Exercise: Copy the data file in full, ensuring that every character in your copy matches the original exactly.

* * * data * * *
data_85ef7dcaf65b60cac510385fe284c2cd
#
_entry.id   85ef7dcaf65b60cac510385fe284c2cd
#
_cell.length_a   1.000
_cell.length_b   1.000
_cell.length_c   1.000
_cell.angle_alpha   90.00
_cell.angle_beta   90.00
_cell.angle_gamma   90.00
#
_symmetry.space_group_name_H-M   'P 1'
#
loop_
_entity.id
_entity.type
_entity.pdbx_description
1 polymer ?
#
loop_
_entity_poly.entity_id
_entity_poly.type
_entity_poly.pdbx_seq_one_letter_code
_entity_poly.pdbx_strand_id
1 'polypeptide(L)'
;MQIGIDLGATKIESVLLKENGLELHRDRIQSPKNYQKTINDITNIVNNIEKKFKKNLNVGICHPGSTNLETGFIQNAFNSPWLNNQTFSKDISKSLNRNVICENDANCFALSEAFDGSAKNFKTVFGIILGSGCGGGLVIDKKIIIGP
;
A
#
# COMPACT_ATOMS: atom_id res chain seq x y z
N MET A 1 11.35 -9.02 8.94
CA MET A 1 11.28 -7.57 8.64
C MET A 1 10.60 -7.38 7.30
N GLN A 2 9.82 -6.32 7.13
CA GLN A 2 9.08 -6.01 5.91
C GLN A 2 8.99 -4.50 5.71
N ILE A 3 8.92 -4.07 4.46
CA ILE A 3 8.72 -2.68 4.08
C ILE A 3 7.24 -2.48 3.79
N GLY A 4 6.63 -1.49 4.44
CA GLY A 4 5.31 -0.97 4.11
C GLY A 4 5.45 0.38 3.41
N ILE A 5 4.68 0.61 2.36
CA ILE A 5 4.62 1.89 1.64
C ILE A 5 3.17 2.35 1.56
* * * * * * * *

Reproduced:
data_85ef7dcaf65b60cac510385fe284c2cd
#
_entry.id   85ef7dcaf65b60cac510385fe284c2cd
#
_cell.length_a   1.000
_cell.length_b   1.000
_cell.length_c   1.000
_cell.angle_alpha   90.00
_cell.angle_beta   90.00
_cell.angle_gamma   90.00
#
_symmetry.space_group_name_H-M   'P 1'
#
loop_
_entity.id
_entity.type
_entity.pdbx_description
1 polymer ?
#
loop_
_entity_poly.entity_id
_entity_poly.type
_entity_poly.pdbx_seq_one_letter_code
_entity_poly.pdbx_strand_id
1 'polypeptide(L)'
;MQIGIDLGATKIESVLLKENGLELHRDRIQSPKNYQKTINDITNIVNNIEKKFKKNLNVGICHPGSTNLETGFIQNAFNSPWLNNQTFSKDISKSLNRNVICENDANCFALSEAFDGSAKNFKTVFGIILGSGCGGGLVIDKKIIIGP
;
A
#
# COMPACT_ATOMS: atom_id res chain seq x y z
N MET A 1 11.35 -9.02 8.94
CA MET A 1 11.28 -7.57 8.64
C MET A 1 10.60 -7.38 7.30
N GLN A 2 9.82 -6.32 7.13
CA GLN A 2 9.08 -6.01 5.91
C GLN A 2 8.99 -4.50 5.71
N ILE A 3 8.92 -4.07 4.46
CA ILE A 3 8.72 -2.68 4.08
C ILE A 3 7.24 -2.48 3.79
N GLY A 4 6.63 -1.49 4.44
CA GLY A 4 5.31 -0.97 4.11
C GLY A 4 5.45 0.38 3.41
N ILE A 5 4.68 0.61 2.36
CA ILE A 5 4.62 1.89 1.64
C ILE A 5 3.17 2.35 1.56